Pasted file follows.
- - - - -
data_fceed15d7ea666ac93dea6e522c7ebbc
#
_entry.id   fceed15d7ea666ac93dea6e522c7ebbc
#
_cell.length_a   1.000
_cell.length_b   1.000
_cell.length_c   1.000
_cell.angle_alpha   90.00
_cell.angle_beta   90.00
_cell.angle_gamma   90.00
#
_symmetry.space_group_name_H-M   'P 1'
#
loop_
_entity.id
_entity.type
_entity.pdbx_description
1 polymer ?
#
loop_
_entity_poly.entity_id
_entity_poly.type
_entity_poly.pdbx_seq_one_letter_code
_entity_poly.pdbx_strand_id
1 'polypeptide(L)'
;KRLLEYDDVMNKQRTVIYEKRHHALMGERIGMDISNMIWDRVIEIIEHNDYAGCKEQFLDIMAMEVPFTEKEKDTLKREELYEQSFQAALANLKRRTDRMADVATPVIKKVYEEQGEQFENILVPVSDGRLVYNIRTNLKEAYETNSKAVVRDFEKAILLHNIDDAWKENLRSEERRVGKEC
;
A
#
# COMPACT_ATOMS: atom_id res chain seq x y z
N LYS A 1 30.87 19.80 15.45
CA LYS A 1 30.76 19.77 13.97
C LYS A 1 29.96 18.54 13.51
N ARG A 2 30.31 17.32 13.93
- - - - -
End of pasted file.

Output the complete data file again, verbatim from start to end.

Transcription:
data_fceed15d7ea666ac93dea6e522c7ebbc
#
_entry.id   fceed15d7ea666ac93dea6e522c7ebbc
#
_cell.length_a   1.000
_cell.length_b   1.000
_cell.length_c   1.000
_cell.angle_alpha   90.00
_cell.angle_beta   90.00
_cell.angle_gamma   90.00
#
_symmetry.space_group_name_H-M   'P 1'
#
loop_
_entity.id
_entity.type
_entity.pdbx_description
1 polymer ?
#
loop_
_entity_poly.entity_id
_entity_poly.type
_entity_poly.pdbx_seq_one_letter_code
_entity_poly.pdbx_strand_id
1 'polypeptide(L)'
;KRLLEYDDVMNKQRTVIYEKRHHALMGERIGMDISNMIWDRVIEIIEHNDYAGCKEQFLDIMAMEVPFTEKEKDTLKREELYEQSFQAALANLKRRTDRMADVATPVIKKVYEEQGEQFENILVPVSDGRLVYNIRTNLKEAYETNSKAVVRDFEKAILLHNIDDAWKENLRSEERRVGKEC
;
A
#
# COMPACT_ATOMS: atom_id res chain seq x y z
N LYS A 1 30.87 19.80 15.45
CA LYS A 1 30.76 19.77 13.97
C LYS A 1 29.96 18.54 13.51
N ARG A 2 30.31 17.32 13.93